In the past 14 months, since moving into our house, my home brewing has increased pace again, and brew days have become more like a social occasion, as people usually pop around for a bite to eat and some beer tasting. I'm also planning on giving the home brewery a more permanent home in the barn, one of the many projects on my endless to-do list. Last August I completed a dedicated beer cellar, and plan to start cellaring certain beers properly, with a view to having vertical tastings in a few years, so the way I see it, beer has been incorporated into the very fabric of our home.

The social aspects of beer are also too important to forget. For me, beer has been like an "in", as a foreigner in a small village. Stammtisch people now introduce me as "the Irish brewer", if someone new pops in, giving two topics to immediately talk about. But more recently, my passion for all things beery has been re-awoken due to being around more people with similar interests, either home brewers, professional brewers, or simply neighbours of all ages just happy to objectively taste something new. Beer is ultimately a social thing, and it needs people to make it any way interesting at all.

I won't promise that this blog will suddenly be seeing more regular posting, nor am I ready to close its eyes and draw a blanket over it, as TheBeerNut put it. I will continue to occasionally post about things that grab my fancy, or that I feel need a bit of thought and exploration (purely for my own sake), or simply giving readers a view into what is happening in the German beer scene. But my personal interest in beer? That won't lessen any time soon. It's simply too much fun!

Tuesday 3 May 2016

Reinheit celebration brews

A few weeks ago, my wife returned from the local drinks store with a six-pack of a new beer from Distelhäuser, Jubiläumshopfen, a dry-hopped pils brewed in celebration of the 500th anniversary of the Bavarian Rienheitsgebot. On the back label, it lists Citra and Cascade as the hops used to dry hop, and a swirl of the bottle shows plenty of hop debris (pellets, presumably) left over from the dry hopping process. A careful pour leaves these behind.

Fruity, with masses of passion fruit and mango, but also with a pungent, kind of crushed tomato leaf-marigold background that eases off a bit as the beer breathes, revealing a more delicate shade of mandarin and lime pith. It doesn't eel at all like a pils, in the classic sense, and given I'm not a huge fan of Distel Pils, I found this to be a relief. It's creamy and oily at first, though it does have a snap to the finish, offering a lightly tannic dryness. But the main act is the big fruit bomb, carrying the mango and passion fruit over from the aroma, with bitter mandarin in the mix to sharpen things up. All in all, a rather juicy drop.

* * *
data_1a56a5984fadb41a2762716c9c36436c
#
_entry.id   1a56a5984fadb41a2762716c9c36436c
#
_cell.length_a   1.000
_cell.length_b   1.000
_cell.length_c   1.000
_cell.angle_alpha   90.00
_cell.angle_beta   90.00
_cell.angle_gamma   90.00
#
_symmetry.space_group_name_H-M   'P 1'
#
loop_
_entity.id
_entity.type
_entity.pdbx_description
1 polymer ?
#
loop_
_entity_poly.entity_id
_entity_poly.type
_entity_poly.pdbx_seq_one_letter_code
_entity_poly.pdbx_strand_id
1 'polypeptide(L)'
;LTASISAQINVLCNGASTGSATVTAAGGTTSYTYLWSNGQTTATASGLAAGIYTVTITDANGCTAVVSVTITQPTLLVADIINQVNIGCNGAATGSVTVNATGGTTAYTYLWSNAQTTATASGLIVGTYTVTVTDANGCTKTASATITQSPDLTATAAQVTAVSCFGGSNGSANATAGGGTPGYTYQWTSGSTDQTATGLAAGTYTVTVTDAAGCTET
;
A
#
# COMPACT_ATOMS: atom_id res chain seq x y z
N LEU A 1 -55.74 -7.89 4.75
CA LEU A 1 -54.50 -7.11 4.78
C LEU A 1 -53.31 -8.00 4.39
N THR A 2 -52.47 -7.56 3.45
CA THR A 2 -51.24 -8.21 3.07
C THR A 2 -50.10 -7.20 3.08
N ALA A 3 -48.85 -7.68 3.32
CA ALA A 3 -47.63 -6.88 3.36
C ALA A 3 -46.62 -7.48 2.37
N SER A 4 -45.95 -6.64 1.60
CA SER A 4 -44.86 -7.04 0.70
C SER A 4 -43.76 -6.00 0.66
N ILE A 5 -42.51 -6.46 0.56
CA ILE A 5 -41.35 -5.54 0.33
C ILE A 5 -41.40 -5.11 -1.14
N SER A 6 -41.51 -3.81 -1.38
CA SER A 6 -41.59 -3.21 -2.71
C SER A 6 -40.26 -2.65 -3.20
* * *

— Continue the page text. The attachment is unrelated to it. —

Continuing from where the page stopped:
Having a contact in the brewery, I was curious about the hops used in the boil, and it's a rather long list, consisting of Northern Brewer, Perle, Tettnanger, Smaragd, Saphir and Centennial, plus the Citra and Cascade for dry hopping, as previously mentioned. Apparently the regular Pils also uses six hop varieties, though I am guessing more traditional types.

The second celebration beer came from an unlikely source, considering the trial that Camba Bavaria have been going through, taking their Milk Stout, Coffee Porter and other beers off the market, as the Bavarian rules won't let them cal them either beers, Brew Specialities, or even "mixed drinks". I received the bottle free from Camba as they saw on Twitter it was my birthday, and offered a drink on them, which was very kind.

I have to admit, I wasn't sure what to expect here. Would they be sticking it to the man, or playing it straight, but in a way, it was somewhere in between. The aroma wasn't standout, reminding me a little of hay in a dry, dusty field, with grassy highlights. This belies the fruit-forward flavour of this Helles. Where the Distel was bright and sharp, this contrasts by being earthy and deep, with strawberry, melon and tropical fruits, ending on a mineral, chalky, herbal note. Both have their merits!